Last season was arguably the most successful in OBC’s history as a merged club. Trophies for the men’s and women’s premier teams, strong player numbers and a great culture. Yet the season before was a polar opposite. So, how did it all turn around? Committee member and player Ryan Astle shares his views.
For me it all started long before the season. In fact it was the end of the previous season, the premier men – a side stacked with talent – had just managed to avoid the wooden spoon in the two-day competition. Reading the paper the next day the headline read “From chumps to champs” and was a tale of perennial wooden-spooners Sydenham winning the two-day competition for the first time in 30 years. There and then I decided that I would do my upmost to ensure that OBC would turn our fortunes around and start reaching our potential. Thankfully, a number of others within the club, both on the committee and playing members had the same vision.
After collating results from a player survey for the prior season we saw what was important and set our plans in action. The first step, to turn around our culture; to create a club our people were proud of. It was essential that we address pulling all parts of the club together including women’s, men’s, kids, sponsors and supporters. We needed something to aspire to. Todd Astle was contacted to run an expectation setting session, which everyone contributed to and provided us with a shared vision that was driven from each player. Our aim? To be the club all other clubs would aspire to be, both on and off the field. In short to beTHEclub, a mantra you may have seen or heard. The result was game changing.
From the first training session, to the preseason trip to Dunedin, and then onto the paddock the commitment was clear. Training numbers were the highest they have been in the last 20 years, and competition for spots was intense. The women’s and men’s teams had a good relationship, ex players and supporters turned up to games and events, none more so than the one-day final, where the immense support got us over the line.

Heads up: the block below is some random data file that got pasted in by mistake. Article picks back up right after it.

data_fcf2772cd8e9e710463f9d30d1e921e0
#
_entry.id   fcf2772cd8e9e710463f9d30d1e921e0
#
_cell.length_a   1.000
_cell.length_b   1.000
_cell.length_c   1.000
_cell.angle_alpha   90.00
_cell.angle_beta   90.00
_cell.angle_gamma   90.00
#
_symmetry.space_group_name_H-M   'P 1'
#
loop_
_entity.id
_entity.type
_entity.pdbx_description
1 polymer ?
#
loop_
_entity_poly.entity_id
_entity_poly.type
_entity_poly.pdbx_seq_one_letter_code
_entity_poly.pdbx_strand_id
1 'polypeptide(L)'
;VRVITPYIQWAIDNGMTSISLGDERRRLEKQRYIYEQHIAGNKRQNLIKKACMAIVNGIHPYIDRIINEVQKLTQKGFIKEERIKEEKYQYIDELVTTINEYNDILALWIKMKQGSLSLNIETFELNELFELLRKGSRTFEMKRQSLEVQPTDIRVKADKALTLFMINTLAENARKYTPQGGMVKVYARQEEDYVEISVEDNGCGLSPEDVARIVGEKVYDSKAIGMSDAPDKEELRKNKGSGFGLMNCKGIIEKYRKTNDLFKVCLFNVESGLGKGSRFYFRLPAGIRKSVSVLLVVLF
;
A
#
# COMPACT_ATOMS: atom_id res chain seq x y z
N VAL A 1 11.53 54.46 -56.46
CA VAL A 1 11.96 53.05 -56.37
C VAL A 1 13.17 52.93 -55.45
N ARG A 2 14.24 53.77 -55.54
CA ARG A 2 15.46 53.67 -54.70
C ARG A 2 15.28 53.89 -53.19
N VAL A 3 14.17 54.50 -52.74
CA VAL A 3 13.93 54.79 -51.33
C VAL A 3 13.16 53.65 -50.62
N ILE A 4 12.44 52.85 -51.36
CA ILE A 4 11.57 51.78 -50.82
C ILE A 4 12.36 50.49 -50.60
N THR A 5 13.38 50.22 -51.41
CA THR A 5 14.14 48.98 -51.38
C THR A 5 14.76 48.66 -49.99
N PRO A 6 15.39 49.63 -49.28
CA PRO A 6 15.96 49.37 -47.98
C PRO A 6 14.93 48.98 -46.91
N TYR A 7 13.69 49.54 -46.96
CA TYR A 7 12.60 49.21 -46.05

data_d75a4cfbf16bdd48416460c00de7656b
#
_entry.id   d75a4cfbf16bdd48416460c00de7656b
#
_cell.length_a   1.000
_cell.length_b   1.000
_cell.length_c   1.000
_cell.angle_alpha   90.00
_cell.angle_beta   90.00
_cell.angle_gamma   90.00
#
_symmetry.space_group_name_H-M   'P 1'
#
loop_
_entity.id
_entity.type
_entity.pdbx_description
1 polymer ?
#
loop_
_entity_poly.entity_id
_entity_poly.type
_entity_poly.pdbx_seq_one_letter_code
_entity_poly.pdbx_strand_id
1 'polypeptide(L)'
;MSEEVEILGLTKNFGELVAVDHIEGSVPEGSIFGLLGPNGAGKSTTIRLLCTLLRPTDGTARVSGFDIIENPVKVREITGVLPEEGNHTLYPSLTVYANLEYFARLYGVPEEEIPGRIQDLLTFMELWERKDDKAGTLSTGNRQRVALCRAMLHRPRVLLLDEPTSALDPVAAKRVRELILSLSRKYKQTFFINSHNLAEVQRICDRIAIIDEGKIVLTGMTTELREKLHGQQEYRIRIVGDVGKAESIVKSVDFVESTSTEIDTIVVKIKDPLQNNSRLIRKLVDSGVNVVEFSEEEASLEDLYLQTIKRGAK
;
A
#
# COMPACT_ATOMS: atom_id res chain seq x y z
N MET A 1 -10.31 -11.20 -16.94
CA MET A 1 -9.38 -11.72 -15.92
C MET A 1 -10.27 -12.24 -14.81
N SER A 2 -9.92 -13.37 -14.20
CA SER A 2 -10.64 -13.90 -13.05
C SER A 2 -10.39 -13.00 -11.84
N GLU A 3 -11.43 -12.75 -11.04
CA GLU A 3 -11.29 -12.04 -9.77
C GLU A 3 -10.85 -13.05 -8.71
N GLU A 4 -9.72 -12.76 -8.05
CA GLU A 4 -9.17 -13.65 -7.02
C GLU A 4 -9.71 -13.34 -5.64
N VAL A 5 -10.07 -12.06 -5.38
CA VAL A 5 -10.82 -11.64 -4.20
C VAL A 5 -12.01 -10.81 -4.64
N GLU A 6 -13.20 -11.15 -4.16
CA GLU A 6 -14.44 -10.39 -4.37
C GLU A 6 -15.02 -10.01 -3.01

Player numbers were excellent throughout the season, with no defaults, a problem we had suffered the season prior. People wanted to be involved. Club Captain Greg McCarthy who does a stellar job, all of a sudden had the problem of too many players rather than too few.
One particular situation that was testament to how well beTHEclub resonated with all in the club was one of the final training sessions of the season. The 2B “Gators” had won their final two-day game inside of a day, and yet almost all of them came to training when their season was ultimately finished. I just don’t think this would have happened in years gone by.
The icing on the cake were the trophies. The premier women’s side winning the Kirsty Bond Series, and the premier men winning the one-day and two-day competitions. Celebrating the titles with club members and supporters and then getting to represent the Canterbury region at the national championship in Auckland will forever be etched in my memory.
The 2017/18 season is now upon us. Other clubs will be looking to knock us down a peg or two. For us it is important that we stick to our own internal standards and not just expect things to happen. The club is what we make it, so take personal responsibility yourself to ensure we are THE club that others want to be.